Links from around the web: 2-20-15

There are so many rich, thoughtful posts that I’m going to link to in this edition. It’s felt to me like the last two weeks have had a sudden blossoming of great discussion in several different venues.

– Leila Roy wrote a fantastic post about book reviews and criticism (which I am not just saying because I’m quoted it in it) (!!). “As a reader, I love to read reviews in which it’s clear that the reviewer has thought deeply about the book. Not just in terms of the book on its own, but the book in terms of its place in its genre, the history of the genre, how it uses tropes and/or archetype characters, how it builds on what has come before.”

Kameron Hurley on Trigger Warnings and Neil Gaiman: “The problem with mainstreaming this kind of use of the term is that instead of saying, “Yes, trigger warnings are useful so let’s not continue to water it down” what you do when you title a rather typical short story collection “Trigger Warning” is that your work becomes part of the problem of breaking it down into meaninglessness and slapping it on any old thing as a marketing gimmick.” (via The Book Smugglers)

– Amy Koester’s post “Selection is Privilege” is fantastic and should be required reading for librarians everywhere. “The position that “because we don’t have X readers in my library, we don’t need X books” also denotes a fundamental lack of respect for the children we are supposed to be serving. It suggests that we think our young readers cannot handle, relate to, or be expected to understand an experience that does not mirror their own.” And then follow it up with Ellen Oh’s “A Message to the Gatekeepers“: “But this discussion is neither new nor surprising to any of us who have been in this fight for so long…We have long known that it is the adult biases and prejudices that trickle down into the children and become part of their learned behavior.”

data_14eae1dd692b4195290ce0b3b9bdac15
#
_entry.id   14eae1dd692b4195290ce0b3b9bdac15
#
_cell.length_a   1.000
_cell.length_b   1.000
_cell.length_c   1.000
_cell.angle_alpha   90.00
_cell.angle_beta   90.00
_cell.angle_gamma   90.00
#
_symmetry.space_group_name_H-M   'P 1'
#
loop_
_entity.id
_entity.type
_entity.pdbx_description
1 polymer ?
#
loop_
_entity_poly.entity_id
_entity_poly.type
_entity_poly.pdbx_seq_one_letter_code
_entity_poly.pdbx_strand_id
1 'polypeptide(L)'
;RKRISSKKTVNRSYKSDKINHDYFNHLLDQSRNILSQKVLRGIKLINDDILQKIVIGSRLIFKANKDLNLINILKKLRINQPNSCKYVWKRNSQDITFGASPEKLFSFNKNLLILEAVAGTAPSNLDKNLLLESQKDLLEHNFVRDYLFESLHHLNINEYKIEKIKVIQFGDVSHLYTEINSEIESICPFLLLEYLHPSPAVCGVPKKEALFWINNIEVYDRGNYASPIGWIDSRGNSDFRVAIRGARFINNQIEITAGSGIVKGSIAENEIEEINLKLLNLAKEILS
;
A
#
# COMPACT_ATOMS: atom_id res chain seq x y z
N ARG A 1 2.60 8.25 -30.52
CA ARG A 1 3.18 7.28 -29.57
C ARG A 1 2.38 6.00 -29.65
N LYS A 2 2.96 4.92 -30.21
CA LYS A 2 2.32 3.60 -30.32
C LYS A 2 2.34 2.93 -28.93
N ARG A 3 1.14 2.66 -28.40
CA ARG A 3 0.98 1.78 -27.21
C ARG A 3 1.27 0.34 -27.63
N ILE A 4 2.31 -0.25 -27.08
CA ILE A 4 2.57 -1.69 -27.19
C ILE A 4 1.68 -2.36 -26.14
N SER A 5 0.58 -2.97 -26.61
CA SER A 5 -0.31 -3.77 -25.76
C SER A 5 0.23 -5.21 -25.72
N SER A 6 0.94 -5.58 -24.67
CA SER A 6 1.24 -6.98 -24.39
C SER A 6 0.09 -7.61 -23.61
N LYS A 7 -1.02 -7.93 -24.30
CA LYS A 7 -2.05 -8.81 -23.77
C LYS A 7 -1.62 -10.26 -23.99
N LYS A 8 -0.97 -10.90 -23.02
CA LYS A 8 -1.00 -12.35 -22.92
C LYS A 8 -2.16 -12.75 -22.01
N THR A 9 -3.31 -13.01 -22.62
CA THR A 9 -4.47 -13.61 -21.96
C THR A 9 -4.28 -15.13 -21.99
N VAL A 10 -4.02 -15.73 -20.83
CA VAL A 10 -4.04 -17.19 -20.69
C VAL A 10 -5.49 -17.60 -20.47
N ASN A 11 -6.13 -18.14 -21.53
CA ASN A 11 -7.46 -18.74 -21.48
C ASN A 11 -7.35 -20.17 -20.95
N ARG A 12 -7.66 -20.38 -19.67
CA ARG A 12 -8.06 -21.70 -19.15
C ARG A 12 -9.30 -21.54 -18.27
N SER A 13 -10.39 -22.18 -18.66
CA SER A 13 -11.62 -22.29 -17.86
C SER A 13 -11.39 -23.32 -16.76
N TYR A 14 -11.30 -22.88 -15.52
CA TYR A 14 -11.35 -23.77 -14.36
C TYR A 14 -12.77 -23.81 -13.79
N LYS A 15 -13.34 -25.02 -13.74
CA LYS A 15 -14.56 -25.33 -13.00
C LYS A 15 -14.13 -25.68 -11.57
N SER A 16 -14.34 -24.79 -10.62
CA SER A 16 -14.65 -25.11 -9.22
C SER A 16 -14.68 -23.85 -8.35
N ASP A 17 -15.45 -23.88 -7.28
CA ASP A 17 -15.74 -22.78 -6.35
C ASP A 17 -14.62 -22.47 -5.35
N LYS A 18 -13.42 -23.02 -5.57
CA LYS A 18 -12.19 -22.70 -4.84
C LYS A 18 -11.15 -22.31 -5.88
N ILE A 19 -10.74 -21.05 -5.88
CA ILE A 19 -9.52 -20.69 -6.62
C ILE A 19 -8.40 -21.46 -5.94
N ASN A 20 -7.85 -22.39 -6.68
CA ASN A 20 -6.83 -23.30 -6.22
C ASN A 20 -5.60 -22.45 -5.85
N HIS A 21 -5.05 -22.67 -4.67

– Kelly Jensen has a really powerful post at Book Riot about reading and depression: “Depression took me out of my reading life. Recognizing that — and getting help for it — has put me back in in ways I could never have imagined. Reading isn’t about powering through. It isn’t about disconnecting. Reading is about being a part of something.”

– Jonathan Franzen is being a jerk, and especially focusing on Jennifer Weiner. I have trouble taking Franzen seriously AT ALL, but Weiner’s response is pretty awesome: “Women writers – even the ones whose work Franzen disdains – have a platform, and a place at the table. Our voices are being heard, and the world — at least the tiny corner of it that cares about books, and book reviews — is changing.”

– We’re doing some weeding at work right now and this post is truth.

Raven Boys fanart. Oh, I love this Blue. And RONAN. (via RJ Anderson)

– Speaking of RJ Anderson, the cover for her upcoming mg book was revealed recently. It’s amazing and beautiful, and the snippet makes me EVEN MORE EXCITED for this book. (I was already pretty excited.) And then The Book Smugglers also featured the cover and excerpt for Frances Hardinge’s upcoming The Lie Tree, and I died of happiness.

Gorgeous Attolia fanart. Also, this is a wonderful post which really captures so much of how I feel about the Attolia fandom and the friends I’ve made from it.

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3 Comments

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3 responses to “Links from around the web: 2-20-15

  1. I’m not sure this ever gets mentioned, but imo, the entire categories of YA and NA and perhaps other age-based categories also feed into the lack of diversity, by promulgating the idea that young readers only want to read about protagonists that are “like them” — ie, young. I believe it would be a good thing to promote books with older, even elderly, protagonists to younger readers, too. The experience of being older is certainly as different to the young reader as the experience of being of a different ethnic background.

    I loved the Mrs Pollifax books when I was a kid. “Like the reader” is an even more limiting criterion than I think this ongoing discussion recognizes.

  2. clicking through your links makes me wish I got paid to check this stuff out and didn’t feel like it is such a guilty pleasure – I feel like there is a wealth of interesting and thoughtful exchange going on which I am only periferally involved in. Thanks for passing it along.

  3. Pingback: February 2015 round up | By Singing Light

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